Picture, if you would, a women playing ragtime in her log cabin home. No, it’s not some turn of the century scene but rather Nan Bostick at the piano in Menlo Park. The Menlo-Atherton grad bought her Felton Gables log cabin home in 1969. It was a great place to raise her son. “He and […]

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Nan Bostick: Menlo’s hidden ragtime treasure

by Linda Hubbard Gulker on September 6, 2010

Nan Bostick playing ragtime piano in her Menlo Park home Picture, if you would, a women playing ragtime in her log cabin home. No, it's not some turn of the century scene but rather Nan Bostick at the piano in Menlo Park. The Menlo-Atherton grad bought her Felton Gables log cabin home in 1969. It was a great place to raise her son. "He and his friends couldn't do anything to shake it," she quips. Retired from a career as curriculum writer and educator, Nan grew up playing classical music. "I quit piano until I was 54 years old - life begins when the mortgage is paid off, the kid is gone, and the dog dead." Research on a book about her great uncle Charles N. Daniel, a ragtime era composer and sheet music publisher who helped Scott Joplin promote his first rag in 1899, piqued her interest in ragtime. Writing the book soon took a back seat to playing ragtime piano; she found herself rehearsing three hours a day. "Ragtime was America's first contribution to popular music," says Nan. "You put some blue notes in it, and you have Dixieland jazz." It's not easy to catch Nan at home in Menlo. She travels the country performing at ragtime festivals (she'll be at the West Coast Ragtime Festival in November in Sacramento) and presenting multi-media musical programs to schools. "I think the school circuit is the most important thing I do," she says. "But I also do a lot of festivals, which are a lot of work. You're playing to the choir - people who are already ragtime fans - rather than introducing the music to potential new enthusiasts." Ironically, Nan has done few local school programs and appears in Menlo just once a year at a 4th of July performance held at the First Baptist Church on Middle Avenue. "I'm trying to cut back on the travel and finish the book I started on my uncle," she says. "And it's time to put my own house in order. This old place needs lots of work." Nan welcomes local inquiries about speaking or performing ; she can be contacted by calling (650) 328-5792 or emailing rtnan@earthlink.net. And, just for the record, Nan has quite a singing voice, too. Just ask her to belt out a tune. Photos by Chris Gulker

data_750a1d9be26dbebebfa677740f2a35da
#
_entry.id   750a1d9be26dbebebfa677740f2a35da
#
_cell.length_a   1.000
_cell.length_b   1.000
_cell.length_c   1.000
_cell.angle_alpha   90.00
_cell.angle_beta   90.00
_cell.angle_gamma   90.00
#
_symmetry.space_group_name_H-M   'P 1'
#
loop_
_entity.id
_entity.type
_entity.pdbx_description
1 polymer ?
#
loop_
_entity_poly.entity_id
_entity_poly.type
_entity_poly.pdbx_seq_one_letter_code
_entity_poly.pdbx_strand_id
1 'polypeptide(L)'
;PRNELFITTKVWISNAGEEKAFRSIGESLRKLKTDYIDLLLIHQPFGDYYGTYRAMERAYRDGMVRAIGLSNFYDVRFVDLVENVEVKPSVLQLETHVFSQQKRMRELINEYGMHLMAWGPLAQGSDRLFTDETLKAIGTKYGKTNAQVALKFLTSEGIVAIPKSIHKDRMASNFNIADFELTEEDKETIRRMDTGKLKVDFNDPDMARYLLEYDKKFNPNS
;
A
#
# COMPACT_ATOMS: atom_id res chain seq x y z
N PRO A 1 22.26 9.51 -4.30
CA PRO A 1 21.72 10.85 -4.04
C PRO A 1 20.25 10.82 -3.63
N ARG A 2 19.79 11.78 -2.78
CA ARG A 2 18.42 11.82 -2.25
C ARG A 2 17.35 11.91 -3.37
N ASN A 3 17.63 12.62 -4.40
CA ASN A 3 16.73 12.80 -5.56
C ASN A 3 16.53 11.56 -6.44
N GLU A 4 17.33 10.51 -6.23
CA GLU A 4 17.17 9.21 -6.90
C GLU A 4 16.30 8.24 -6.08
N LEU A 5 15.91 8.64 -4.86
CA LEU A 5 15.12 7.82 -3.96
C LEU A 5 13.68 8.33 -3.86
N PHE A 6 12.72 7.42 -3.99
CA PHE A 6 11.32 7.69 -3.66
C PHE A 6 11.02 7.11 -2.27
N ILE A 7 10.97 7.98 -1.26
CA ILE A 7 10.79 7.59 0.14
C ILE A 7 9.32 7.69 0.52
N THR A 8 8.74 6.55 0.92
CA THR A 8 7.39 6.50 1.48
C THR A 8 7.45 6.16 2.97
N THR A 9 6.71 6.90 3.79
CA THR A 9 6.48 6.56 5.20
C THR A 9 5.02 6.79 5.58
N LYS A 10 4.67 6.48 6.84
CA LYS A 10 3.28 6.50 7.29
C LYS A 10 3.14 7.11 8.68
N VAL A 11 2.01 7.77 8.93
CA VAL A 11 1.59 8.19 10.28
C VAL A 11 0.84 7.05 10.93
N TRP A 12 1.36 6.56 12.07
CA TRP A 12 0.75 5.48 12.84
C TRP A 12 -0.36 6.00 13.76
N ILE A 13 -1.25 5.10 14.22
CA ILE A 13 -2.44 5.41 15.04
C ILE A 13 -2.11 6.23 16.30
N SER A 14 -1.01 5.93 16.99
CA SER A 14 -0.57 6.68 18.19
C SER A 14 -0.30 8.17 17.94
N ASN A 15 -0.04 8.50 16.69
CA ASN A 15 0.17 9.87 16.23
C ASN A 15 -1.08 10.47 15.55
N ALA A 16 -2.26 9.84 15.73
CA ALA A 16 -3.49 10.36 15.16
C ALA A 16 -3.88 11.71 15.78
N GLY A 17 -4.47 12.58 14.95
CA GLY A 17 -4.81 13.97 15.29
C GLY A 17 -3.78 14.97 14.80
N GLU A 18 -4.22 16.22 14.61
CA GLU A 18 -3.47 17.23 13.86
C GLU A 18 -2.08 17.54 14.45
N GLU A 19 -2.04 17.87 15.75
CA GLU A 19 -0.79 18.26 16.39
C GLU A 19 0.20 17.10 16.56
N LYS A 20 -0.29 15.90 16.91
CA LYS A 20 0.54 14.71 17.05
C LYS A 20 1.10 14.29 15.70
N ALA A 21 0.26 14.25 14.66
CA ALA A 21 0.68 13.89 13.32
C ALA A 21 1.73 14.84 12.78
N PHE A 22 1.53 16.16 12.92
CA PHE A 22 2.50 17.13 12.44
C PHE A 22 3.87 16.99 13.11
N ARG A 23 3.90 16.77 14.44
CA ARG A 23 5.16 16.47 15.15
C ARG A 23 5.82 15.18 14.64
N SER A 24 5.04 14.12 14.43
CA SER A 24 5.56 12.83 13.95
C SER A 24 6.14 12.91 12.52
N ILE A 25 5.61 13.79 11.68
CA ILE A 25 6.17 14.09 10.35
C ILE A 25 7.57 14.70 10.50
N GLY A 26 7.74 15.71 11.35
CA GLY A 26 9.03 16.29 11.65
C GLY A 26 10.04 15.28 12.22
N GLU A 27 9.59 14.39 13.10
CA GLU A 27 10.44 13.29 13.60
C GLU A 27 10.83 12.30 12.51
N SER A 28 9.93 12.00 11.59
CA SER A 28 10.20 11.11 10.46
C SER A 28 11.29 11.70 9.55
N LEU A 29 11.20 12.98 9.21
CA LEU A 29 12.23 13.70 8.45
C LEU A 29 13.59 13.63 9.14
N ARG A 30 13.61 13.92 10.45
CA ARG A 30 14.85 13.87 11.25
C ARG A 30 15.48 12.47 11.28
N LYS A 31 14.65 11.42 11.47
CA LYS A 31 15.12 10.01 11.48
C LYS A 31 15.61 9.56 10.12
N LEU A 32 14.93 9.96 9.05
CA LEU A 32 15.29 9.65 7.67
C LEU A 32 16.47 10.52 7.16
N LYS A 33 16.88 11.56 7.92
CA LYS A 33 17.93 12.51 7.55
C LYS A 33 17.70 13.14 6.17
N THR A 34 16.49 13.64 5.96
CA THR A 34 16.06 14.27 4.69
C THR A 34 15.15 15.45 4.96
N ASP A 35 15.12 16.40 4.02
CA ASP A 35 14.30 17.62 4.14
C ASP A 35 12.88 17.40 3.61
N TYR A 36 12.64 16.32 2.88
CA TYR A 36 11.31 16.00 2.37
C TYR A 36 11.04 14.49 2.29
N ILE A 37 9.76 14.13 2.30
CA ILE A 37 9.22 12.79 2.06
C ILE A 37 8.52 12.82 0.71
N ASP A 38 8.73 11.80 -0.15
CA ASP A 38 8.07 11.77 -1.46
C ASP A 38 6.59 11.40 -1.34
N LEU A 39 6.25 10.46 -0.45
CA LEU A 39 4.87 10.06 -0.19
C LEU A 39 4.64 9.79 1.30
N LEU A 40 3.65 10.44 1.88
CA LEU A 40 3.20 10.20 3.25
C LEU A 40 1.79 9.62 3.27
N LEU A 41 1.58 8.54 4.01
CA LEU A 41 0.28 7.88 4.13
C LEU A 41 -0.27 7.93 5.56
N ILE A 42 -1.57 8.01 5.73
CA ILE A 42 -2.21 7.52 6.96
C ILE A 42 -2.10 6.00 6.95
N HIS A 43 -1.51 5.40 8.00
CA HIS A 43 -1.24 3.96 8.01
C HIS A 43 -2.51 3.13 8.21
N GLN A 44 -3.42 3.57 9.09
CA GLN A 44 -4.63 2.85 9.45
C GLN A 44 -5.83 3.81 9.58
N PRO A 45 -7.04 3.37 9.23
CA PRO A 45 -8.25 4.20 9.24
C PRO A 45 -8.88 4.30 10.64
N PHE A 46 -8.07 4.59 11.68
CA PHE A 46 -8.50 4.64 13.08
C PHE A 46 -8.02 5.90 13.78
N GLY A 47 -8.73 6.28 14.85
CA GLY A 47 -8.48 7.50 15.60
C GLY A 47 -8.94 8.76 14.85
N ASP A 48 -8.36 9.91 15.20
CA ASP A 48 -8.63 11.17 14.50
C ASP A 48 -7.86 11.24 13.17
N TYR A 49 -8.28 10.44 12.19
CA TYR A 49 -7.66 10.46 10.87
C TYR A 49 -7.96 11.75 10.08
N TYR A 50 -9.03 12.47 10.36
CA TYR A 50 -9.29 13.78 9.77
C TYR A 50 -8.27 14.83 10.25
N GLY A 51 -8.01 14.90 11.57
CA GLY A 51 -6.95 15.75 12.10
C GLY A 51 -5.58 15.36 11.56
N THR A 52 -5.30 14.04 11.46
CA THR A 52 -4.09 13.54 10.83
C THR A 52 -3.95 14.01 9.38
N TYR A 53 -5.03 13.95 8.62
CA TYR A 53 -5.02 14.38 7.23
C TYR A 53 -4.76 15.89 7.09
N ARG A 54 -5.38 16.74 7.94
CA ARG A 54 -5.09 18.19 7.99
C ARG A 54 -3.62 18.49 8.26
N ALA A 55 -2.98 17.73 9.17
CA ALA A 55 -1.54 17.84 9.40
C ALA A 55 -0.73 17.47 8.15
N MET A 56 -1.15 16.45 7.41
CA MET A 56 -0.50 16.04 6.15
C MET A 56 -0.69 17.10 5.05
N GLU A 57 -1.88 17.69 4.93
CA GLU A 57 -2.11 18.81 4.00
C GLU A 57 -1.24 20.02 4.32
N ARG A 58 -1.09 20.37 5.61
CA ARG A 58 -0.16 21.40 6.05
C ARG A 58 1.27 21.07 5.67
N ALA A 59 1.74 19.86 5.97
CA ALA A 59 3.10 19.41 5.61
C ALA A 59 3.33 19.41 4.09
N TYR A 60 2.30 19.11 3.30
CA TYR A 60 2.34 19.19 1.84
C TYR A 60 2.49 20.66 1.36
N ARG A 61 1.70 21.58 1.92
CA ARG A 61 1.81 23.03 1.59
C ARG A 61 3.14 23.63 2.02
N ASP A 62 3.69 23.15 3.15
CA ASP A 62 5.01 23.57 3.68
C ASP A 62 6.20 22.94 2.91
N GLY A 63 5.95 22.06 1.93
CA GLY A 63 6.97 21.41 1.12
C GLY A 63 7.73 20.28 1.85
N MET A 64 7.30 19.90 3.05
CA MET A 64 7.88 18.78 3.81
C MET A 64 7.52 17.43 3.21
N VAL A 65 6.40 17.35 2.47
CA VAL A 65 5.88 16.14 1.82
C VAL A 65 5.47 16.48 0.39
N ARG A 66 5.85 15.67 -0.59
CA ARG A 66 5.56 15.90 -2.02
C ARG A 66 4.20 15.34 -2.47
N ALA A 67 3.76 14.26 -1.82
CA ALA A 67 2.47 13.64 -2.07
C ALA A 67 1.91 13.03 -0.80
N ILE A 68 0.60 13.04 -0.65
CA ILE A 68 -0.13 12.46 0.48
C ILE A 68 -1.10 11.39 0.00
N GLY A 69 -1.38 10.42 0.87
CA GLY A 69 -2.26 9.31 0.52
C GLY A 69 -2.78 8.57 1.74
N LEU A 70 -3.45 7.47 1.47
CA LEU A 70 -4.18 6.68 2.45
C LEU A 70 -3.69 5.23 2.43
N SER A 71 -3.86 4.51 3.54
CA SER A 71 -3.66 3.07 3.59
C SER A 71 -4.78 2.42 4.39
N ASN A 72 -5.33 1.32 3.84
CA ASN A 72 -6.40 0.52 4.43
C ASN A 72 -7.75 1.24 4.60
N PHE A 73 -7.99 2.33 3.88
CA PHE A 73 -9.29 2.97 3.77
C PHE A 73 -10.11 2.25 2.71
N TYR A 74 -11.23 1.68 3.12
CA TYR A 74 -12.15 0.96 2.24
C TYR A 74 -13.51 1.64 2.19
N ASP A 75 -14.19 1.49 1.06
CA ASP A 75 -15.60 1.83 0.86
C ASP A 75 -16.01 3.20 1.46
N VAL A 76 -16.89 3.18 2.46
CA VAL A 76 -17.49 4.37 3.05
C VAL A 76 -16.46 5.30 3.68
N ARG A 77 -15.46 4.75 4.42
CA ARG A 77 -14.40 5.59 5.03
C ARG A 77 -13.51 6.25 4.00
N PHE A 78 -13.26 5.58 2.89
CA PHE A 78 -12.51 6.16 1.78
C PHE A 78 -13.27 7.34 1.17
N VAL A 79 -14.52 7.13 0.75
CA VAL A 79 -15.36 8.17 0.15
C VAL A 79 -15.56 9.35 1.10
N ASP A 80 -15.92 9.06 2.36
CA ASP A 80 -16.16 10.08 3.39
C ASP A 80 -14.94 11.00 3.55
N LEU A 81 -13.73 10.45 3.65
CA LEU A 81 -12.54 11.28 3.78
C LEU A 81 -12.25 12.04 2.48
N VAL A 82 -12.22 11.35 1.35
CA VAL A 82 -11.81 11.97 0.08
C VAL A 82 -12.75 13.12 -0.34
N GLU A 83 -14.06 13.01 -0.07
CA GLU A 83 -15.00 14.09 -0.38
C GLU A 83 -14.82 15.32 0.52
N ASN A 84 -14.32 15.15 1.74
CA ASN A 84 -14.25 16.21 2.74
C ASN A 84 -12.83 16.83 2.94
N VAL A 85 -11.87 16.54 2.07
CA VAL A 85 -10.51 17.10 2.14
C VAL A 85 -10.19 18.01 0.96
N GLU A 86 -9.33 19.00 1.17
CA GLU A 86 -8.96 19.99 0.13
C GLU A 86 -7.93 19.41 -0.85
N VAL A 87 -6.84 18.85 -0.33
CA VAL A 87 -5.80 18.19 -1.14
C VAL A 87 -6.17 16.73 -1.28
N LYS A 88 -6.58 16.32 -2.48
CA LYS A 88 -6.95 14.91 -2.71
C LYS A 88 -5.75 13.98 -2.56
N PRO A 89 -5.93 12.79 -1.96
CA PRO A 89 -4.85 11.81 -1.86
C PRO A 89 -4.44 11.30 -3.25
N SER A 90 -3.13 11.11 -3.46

{ 2 comments… read them below or add one }

Nancy P Thompson October 14, 2010 at 6:13 am

I heard Nan at the Ragtime Festival, Greenfield Village, The Henry Ford, Dearborn MI, this summer. What a great person – performer, warm friendly personality. I ordered 3 CDs from cdbaby. She is on youtube, as well.

Nan is MUCH prettier in person!

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Michael C. October 17, 2012 at 11:04 pm

Nan was quite a woman. Though I never got to meet her in person, she helped me immensly with my ragtime interest.

I first came across her playing Charles Johnson’s “Dill Pickles” from 1906 on YouTube. I fell in love with her beautiful execution of this 3 over 4 melody. I was hooked! So I searched her up and found even MORE of her playing; particularly her Uncle Charlie’s music. I knew I just HAD to learn this newly found music style. I contacted her shortly after and asked for some general information about ragtime….What was it all about? Why is it so important? She was such a great help! She told me everything I could’ve ever wished for about ragtime. She even sent me music to learn that would help ease me into the difficult stylings of ragtime (her uncle’s “Margery” being one of them). We kept in contact since then. She was, more or less, a mutual music instructor.

As many people were, I was saddened to hear about her passing this past March. But her legacy will live on through musicians, such as myself, who have gotten to know her and grown to love her.

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